In an incident that has reverberated among fishermen up the East Coast, more than 10 tons of illegally caught striped bass were confiscated by environmental police in Maryland over the last two weeks.

Members of the Maryland Natural Resources Police found the fish in unmarked, illegal underwater gill nets on the bottom of Chesapeake Bay. To catch striped bass using a gill net in the Chesapeake fishermen must be licensed and are required to use marked buoys. Legal gill nets float and hang vertically and are visible on the surface, marked by buoys. Illegal gill nets are anchored to the bottom by weights and are not visible from the surface.

Over a span of two days last week, Maryland environmental police harvested an astonishing 10 tons of striped bass from the illegal nets. Then on Monday this week police discovered an additional 1,800 yards of illegal anchored nets in two locations in state waters with another 1,159 pounds of striped bass. The incidents are under investigation and there have been no arrests yet. “This is the largest single illegal recovery to my knowledge,” said Sgt. Art Windemuth of Maryland Natural Resources Police, who is overseeing the investigation and recovery of the illegal nets.

He said last year police recovered a total of 15,000 yards of illegal gill nets. Last week they recovered over 5,000 yards in a single week.

Police said most of the nets were found southeast of Annapolis, near Poplar Island and south to a place called Bloody Point. As the illegal nets were hauled, police released what live stripers they could, but thousands of fish were too stressed to survive and could not be released, police said. The fish that were of legal size were reportedly sold to fish markets with the proceeds going toward Maryland natural resources law enforcement. Undersized fish were donated to shelters and food banks.

“These violations are a shameful theft of the public trust,” Maryland Gov. Martin O’Malley said in a statement reported by the Associated Press, pointedly noting that the poachers were stealing not only from the bay but from the licensed gill net watermen who are permitted to catch 300 pounds of fish a day in their legal nets.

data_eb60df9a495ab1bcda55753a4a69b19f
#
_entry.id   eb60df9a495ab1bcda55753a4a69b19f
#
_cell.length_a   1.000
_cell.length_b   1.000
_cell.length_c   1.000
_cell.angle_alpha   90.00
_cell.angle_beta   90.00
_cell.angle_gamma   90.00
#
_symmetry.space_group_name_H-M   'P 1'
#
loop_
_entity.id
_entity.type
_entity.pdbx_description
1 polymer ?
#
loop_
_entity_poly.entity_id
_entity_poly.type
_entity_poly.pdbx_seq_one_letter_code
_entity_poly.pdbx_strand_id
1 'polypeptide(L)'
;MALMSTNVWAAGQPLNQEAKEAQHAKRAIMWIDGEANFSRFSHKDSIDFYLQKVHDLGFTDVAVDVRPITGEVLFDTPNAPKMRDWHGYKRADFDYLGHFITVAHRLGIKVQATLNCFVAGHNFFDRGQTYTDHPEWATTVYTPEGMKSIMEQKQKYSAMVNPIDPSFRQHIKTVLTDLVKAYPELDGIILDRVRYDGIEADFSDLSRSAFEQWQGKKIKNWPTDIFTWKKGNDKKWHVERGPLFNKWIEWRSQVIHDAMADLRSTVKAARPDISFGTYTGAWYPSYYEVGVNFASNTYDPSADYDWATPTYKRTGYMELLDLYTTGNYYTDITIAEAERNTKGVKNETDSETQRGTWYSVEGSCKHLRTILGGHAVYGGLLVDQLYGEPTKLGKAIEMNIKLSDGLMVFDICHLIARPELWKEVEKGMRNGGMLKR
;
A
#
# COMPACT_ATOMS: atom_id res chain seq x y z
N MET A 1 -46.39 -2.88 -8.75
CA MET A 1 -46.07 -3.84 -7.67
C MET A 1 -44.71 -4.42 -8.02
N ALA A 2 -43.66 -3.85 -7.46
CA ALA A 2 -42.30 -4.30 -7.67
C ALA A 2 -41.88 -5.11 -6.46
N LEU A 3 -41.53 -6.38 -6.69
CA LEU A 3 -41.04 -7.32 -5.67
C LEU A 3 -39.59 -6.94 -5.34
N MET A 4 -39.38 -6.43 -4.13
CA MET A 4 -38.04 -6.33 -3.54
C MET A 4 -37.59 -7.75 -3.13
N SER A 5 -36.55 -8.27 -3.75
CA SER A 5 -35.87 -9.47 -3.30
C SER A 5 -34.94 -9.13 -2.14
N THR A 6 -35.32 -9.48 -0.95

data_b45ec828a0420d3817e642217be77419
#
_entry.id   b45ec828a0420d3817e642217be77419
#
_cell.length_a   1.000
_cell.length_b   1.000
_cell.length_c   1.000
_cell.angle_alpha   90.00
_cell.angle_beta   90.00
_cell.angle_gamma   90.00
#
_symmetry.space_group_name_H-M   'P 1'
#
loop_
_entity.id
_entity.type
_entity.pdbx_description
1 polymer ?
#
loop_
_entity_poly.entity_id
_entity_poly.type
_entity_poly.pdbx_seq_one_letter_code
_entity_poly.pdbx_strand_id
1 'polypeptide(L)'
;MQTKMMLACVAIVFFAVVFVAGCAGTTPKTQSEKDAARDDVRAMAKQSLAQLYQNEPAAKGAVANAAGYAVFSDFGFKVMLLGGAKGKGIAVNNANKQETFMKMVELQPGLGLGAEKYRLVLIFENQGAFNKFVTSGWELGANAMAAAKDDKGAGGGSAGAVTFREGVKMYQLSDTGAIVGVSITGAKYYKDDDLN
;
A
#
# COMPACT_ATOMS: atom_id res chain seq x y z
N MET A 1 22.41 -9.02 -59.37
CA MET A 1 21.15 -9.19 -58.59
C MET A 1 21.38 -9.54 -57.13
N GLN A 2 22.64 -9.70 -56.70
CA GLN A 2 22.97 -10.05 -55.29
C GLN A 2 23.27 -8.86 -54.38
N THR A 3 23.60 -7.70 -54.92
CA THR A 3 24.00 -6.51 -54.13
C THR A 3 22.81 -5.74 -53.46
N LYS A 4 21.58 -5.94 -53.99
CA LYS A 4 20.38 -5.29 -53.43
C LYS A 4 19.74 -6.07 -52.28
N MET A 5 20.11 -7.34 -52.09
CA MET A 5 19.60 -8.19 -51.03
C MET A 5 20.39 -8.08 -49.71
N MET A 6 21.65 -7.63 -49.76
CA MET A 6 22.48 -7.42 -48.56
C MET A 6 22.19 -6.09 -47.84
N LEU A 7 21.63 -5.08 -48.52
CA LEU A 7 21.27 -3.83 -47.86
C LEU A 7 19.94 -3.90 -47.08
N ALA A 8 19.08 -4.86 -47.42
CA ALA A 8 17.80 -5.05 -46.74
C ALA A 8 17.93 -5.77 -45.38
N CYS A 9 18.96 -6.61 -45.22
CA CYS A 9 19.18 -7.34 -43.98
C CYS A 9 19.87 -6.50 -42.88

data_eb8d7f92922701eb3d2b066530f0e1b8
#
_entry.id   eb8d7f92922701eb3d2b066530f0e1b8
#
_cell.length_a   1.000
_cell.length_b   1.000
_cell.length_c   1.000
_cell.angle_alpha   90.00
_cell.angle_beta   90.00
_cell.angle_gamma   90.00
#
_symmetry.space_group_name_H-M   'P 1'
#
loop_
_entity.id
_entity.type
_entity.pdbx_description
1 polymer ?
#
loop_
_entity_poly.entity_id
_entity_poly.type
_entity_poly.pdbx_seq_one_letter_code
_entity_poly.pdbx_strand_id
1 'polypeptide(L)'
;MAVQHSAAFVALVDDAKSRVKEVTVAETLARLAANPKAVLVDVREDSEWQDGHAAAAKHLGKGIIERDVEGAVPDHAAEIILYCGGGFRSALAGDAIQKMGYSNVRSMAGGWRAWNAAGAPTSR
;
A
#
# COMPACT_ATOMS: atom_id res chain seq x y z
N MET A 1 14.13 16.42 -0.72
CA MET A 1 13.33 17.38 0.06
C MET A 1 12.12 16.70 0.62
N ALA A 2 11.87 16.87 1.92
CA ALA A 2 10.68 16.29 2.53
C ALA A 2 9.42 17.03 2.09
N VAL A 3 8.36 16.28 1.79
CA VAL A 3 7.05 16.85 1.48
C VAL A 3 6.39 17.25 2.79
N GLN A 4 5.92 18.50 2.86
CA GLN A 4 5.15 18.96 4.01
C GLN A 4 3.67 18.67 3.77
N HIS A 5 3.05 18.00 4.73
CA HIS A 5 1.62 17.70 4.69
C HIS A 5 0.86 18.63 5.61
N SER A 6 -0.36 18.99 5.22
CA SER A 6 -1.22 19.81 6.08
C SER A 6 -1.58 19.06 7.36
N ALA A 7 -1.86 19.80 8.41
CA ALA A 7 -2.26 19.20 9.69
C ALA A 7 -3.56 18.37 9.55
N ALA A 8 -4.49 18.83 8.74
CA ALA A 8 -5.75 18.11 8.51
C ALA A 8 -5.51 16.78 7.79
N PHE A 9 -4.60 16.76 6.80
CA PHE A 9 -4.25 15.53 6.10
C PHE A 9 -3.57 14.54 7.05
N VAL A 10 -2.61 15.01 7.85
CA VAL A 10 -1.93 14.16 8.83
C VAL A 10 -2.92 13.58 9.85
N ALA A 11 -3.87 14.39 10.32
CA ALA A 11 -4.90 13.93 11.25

The incident has forced an early closure of the commercial gill net fishery, which ordinarily would not have closed until the end of this month. Some 200 licensed gill net fishermen are affected by the early closure. Sergeant Windemuth said state fisheries managers closed the fishery out of concern that the gill net fishery quota had already been met. Quotas are meant to protect the fish stocks.

Sergeant Windemuth said a number of nonprofit fishing organizations from Maryland and beyond have come forward to pledge money to establish a reward fund.

“Quite a few fishing groups, watermen groups and conservation groups have offered reward money for information leading to an arrest,” he said. By Wednesday this week the sergeant said $10,000 had been collected for the fund.

Most of the striped bass that swim in Vineyard waters come from the Chesapeake Bay, where they spawn. The commercial striped bass fishery is regulated in Massachusetts with license requirements and quotas.

Sergeant Windemuth said the Maryland environmental police understand the potential impact of the incident on other coastal areas. “We understand that 80 per cent of the striped bass that swim up the Atlantic seaboard come from the Chesapeake Bay. We take our responsibility to oversee the resource very seriously and are proceeding carefully,” he said.

He added: “This comes on the heels of a serious investigation into the poaching of hundreds of thousands of pounds of rockfish being taken from Chesapeake Bay.” Rockfish is another term for striped bass.

The unlawful harvest of striped bass has been in the news on a variety of fronts in recent weeks and months.

The North Carolina Division of Marine Fisheries stepped in last month to investigate an incident involving trawlers that pulled up thousands of striped bass in their nets and dumped most of the bycatch overboard, leaving thousands of dead fish floating in the ocean. The incident stirred outrage online from the fishing community; a provocative video about it has been posted on YouTube.

Last November Virginia, Maryland and federal law enforcement authorities wrapped up a case involving more than a million pounds of illegally harvested striped bass that was sold through a variety of schemes. Ocean Pro Ltd., doing business as Profish, a large seafood wholesaler in Washington, D.C., and its part-owners were sentenced with fines and jail time.

“When fishermen and fish wholesalers do not comply with the law, they imperil the entire fishery and adversely impact the livelihoods of those in the fishing industry who abide by the law,” said an assistant U.S. Attorney General in a statement.

Details of the case can be found on the U.S. Justice Department Web site.